The SLCC Community Anthology is currently accepting submissions for its fourth annual edition.
All current and former students, faculty, staff, alumni and any other member of the community with a connection to Salt Lake Community College — even people who haven’t come to SLCC yet — can submit poetry, short stories, flash fiction, essays, memoirs, visual art photography and other similar creative work.
“I think the best thing [the anthology] does is it stresses and brings into being the open door of the college,” says Lisa Bickmore, an English professor and assistant associate dean at SLCC. “People — prospective students — come to the college, but they also leave, [and] return, like waves in the ocean. Many staff and some faculty were once students at SLCC. The anthology is an exemplar of that open door.”
The anthology submissions are collected, produced and presented in a print book by the Publication Center and the fall Publication Studies class.
Bickmore proposed the SLCC Community Anthology when she became the college’s poet laureate. Bickmore and her colleague, Charlotte Howe, have previously advised on this publication.
Brenda Sieczskowski is serving as faculty advisor for the fall 2019 term.
“The SLCC Anthology is an especially inclusive publication because it represents and publishes creative work from such a large cross-section of the SLCC community. With the anthology, we hope to present a rich and diverse look at writing and visual artwork created by our community,” Sieczskowski says.
The Publication Studies class works closely with the Publication Center to create the SLCC Community Anthology each fall, while the spring class creates the books for the Chapbook contest winners. The classes use center’s printers, binders, trimmers, software, book-crafting materials and other publication tools and resources to gain real, practical knowledge about publication and book-making processes, supporting the voices and vision of SLCC and its community as they learn.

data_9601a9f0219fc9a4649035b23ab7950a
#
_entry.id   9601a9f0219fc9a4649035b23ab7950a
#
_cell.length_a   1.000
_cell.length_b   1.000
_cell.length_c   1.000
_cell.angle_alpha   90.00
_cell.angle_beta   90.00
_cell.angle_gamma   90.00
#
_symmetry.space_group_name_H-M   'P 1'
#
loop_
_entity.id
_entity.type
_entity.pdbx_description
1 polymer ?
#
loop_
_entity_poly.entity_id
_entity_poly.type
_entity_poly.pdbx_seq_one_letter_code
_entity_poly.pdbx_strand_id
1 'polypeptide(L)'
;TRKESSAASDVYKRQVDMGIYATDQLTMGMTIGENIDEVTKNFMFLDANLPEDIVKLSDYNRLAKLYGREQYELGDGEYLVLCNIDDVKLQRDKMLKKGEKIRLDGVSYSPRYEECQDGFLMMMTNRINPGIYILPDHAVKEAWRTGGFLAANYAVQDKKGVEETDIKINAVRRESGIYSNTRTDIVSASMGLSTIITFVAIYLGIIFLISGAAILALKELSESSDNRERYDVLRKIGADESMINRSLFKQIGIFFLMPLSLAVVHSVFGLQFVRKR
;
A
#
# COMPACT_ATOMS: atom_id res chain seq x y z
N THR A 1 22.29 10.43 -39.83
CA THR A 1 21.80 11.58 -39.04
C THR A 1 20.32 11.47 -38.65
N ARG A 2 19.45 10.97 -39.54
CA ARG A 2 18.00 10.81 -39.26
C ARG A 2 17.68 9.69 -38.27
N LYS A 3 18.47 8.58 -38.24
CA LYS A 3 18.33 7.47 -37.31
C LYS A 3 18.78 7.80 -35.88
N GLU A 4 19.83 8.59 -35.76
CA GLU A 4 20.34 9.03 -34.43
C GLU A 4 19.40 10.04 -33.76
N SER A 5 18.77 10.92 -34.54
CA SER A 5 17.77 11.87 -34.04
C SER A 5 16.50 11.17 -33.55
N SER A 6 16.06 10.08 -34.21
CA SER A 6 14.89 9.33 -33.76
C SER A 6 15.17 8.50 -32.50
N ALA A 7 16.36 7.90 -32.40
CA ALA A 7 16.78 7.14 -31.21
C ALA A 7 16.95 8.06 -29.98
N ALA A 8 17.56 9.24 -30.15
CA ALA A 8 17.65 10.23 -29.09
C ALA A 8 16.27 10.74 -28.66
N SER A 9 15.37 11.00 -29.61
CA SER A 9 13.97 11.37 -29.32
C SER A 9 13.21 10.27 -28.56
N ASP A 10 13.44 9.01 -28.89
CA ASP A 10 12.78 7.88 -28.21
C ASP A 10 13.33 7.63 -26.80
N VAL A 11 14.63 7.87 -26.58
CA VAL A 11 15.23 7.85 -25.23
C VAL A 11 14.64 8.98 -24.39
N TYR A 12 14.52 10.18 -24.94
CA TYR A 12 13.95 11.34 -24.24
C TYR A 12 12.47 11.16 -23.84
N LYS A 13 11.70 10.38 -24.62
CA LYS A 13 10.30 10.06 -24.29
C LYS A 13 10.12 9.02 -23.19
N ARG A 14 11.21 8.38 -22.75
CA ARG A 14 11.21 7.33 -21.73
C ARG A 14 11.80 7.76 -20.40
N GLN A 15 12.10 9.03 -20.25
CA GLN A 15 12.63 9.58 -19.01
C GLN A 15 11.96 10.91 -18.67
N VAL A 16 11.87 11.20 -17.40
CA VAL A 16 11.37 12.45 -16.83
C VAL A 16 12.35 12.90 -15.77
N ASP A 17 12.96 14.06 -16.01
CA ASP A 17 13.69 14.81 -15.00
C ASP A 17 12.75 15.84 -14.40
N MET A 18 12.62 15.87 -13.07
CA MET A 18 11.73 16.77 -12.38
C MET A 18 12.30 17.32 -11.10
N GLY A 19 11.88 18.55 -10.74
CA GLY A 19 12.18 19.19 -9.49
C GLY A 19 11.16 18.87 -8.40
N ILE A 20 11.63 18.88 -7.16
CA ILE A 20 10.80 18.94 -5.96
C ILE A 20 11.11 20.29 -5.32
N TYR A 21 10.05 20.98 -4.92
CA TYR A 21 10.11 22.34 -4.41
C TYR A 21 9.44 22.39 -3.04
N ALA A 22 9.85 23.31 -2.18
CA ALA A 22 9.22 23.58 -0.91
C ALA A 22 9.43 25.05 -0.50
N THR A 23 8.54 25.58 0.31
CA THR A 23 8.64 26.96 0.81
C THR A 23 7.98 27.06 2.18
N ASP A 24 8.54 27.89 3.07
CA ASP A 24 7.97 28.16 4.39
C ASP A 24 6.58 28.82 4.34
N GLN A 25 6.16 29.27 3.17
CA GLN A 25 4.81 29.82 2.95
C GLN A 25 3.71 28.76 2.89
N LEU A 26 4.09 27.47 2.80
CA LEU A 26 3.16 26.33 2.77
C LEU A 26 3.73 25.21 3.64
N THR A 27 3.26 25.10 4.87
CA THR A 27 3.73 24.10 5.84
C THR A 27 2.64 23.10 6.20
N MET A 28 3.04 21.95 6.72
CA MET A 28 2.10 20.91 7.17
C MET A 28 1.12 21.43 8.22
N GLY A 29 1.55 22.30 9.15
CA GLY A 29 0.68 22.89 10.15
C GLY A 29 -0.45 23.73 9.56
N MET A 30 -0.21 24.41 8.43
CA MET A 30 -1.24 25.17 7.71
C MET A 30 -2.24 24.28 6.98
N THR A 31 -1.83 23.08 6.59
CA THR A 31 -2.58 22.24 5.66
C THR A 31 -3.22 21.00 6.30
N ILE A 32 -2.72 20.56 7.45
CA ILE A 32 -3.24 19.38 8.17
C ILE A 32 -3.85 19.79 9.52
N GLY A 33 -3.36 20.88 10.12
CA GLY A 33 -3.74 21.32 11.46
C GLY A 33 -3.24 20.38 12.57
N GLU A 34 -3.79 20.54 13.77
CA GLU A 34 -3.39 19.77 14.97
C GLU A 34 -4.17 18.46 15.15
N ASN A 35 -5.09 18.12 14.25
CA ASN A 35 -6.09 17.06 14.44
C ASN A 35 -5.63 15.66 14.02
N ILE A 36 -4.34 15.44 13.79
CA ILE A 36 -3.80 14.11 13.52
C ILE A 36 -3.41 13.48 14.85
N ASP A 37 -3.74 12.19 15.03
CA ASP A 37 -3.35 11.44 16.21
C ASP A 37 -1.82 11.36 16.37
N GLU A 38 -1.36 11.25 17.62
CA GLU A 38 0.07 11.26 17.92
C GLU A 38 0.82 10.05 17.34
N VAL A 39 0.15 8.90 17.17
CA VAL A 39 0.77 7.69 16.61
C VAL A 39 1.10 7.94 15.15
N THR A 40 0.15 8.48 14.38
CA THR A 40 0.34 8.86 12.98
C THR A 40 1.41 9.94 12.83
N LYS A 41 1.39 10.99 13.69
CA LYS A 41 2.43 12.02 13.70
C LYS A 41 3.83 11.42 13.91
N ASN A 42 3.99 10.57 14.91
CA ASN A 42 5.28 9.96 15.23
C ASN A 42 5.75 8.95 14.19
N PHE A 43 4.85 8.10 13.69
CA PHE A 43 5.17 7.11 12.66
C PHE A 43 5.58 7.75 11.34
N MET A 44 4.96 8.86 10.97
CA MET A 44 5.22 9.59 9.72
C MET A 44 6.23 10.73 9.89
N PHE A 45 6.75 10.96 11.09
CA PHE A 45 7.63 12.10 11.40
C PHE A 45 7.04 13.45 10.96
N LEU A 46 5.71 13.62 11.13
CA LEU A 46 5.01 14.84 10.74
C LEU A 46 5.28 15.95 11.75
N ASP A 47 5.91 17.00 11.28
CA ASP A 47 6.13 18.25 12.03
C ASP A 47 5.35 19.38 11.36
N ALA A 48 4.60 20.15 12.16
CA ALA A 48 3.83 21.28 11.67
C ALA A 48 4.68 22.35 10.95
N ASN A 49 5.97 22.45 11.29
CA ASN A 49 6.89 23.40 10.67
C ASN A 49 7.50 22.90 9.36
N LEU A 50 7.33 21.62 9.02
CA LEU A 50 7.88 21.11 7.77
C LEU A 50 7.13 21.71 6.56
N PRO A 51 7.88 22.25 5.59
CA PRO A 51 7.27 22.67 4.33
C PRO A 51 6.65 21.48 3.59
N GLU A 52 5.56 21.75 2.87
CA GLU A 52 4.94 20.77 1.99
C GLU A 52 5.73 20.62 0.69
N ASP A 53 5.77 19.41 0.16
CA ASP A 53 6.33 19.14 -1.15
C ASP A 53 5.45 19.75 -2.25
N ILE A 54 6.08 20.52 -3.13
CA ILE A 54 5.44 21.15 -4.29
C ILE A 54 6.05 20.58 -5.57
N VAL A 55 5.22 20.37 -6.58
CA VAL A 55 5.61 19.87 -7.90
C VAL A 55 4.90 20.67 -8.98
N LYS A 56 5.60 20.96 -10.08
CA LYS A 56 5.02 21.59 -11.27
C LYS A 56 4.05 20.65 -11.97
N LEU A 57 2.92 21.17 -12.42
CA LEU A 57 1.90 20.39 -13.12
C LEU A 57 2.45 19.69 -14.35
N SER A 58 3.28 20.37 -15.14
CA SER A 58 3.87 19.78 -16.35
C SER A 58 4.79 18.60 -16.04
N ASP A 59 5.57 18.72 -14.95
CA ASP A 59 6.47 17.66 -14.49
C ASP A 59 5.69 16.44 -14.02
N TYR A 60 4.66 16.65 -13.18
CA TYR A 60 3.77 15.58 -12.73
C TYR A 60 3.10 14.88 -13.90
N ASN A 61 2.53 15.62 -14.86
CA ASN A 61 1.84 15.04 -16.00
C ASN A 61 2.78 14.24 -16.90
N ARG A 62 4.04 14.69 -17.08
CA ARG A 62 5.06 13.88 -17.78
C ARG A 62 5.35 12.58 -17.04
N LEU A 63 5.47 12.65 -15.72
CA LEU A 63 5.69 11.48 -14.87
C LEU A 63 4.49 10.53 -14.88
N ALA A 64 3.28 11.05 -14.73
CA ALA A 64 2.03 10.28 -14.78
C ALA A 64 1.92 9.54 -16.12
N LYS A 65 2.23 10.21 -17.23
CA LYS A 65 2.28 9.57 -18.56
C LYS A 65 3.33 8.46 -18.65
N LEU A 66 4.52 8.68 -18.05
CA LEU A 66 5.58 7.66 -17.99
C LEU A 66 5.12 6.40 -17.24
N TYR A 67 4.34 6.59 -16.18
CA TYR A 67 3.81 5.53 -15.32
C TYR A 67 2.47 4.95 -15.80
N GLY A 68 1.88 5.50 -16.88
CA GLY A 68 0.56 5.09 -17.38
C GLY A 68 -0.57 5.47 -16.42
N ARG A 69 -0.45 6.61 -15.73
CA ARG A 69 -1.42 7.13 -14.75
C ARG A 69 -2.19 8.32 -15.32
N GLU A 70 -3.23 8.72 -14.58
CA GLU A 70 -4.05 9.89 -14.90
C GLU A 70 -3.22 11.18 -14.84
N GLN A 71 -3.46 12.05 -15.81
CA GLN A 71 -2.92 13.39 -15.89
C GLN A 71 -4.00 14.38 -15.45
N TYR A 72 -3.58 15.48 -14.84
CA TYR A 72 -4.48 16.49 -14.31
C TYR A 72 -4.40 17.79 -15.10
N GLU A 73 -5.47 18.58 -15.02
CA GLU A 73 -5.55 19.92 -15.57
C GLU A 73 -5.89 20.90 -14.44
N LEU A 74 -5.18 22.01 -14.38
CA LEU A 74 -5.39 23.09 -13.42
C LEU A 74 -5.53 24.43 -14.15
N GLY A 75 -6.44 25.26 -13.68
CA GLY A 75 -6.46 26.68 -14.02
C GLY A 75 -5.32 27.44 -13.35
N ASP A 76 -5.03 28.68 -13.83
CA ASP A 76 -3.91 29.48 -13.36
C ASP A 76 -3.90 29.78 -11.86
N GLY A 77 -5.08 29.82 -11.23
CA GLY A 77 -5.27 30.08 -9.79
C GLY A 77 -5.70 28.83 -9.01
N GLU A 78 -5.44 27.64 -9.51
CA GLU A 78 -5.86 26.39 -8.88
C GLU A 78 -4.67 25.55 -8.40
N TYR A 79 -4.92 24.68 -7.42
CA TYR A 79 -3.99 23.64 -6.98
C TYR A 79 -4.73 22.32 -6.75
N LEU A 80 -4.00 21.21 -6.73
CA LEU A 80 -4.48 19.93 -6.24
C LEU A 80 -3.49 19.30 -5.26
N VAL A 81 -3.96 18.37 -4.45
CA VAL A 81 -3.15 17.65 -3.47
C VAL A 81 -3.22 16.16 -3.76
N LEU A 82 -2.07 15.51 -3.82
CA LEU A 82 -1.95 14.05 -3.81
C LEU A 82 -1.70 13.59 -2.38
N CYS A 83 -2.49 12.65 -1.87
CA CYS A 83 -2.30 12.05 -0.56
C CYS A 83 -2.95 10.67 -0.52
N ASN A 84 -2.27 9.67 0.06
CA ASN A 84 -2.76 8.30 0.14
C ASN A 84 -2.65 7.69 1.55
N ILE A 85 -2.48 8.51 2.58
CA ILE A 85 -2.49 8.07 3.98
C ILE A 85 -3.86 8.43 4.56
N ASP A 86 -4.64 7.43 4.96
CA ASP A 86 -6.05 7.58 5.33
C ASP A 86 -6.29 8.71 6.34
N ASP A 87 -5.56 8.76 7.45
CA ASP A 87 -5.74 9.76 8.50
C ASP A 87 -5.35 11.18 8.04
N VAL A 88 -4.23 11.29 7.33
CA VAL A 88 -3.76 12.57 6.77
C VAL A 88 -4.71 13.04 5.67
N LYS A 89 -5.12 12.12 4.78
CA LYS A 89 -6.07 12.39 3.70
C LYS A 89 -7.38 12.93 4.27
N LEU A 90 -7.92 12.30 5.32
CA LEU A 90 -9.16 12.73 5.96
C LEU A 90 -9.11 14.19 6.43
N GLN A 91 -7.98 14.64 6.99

Brooke Ross, a general studies student, is taking the class this term for the second time. She first heard about the Publication Studies class in one of her other classes and thought that it sounded interesting because she considers herself to be a very hands-on learner. She loved the spring class and working with Howe on the Chapbook so much that she knew she wanted to take the class again and be part of the team to make this year’s Community Anthology.
Ross and Sieczskowski both have high hopes for the new edition of the book and for the future of the collection and the Publication Center.
“I hope that the work we do on the anthology this semester, and in the future, continues to build on this mission — to provide a home for the distinctive creative work being produced by the SLCC community and to expand on ideas about the material forms this home can take,” says Sieczskowski.
Ross hopes it will be a good experience.
“And by that I mean — be a horrible experience: problem solve, figure out why something isn’t working, work as a team, as a class, to make it all come together and represent the community in a good creative way,” says Ross.
Anyone interested in submitting to SLCC Community Anthology can send their creative works to firstname.lastname@example.org. The submission deadline for fall 2019 is Monday, Sept. 23.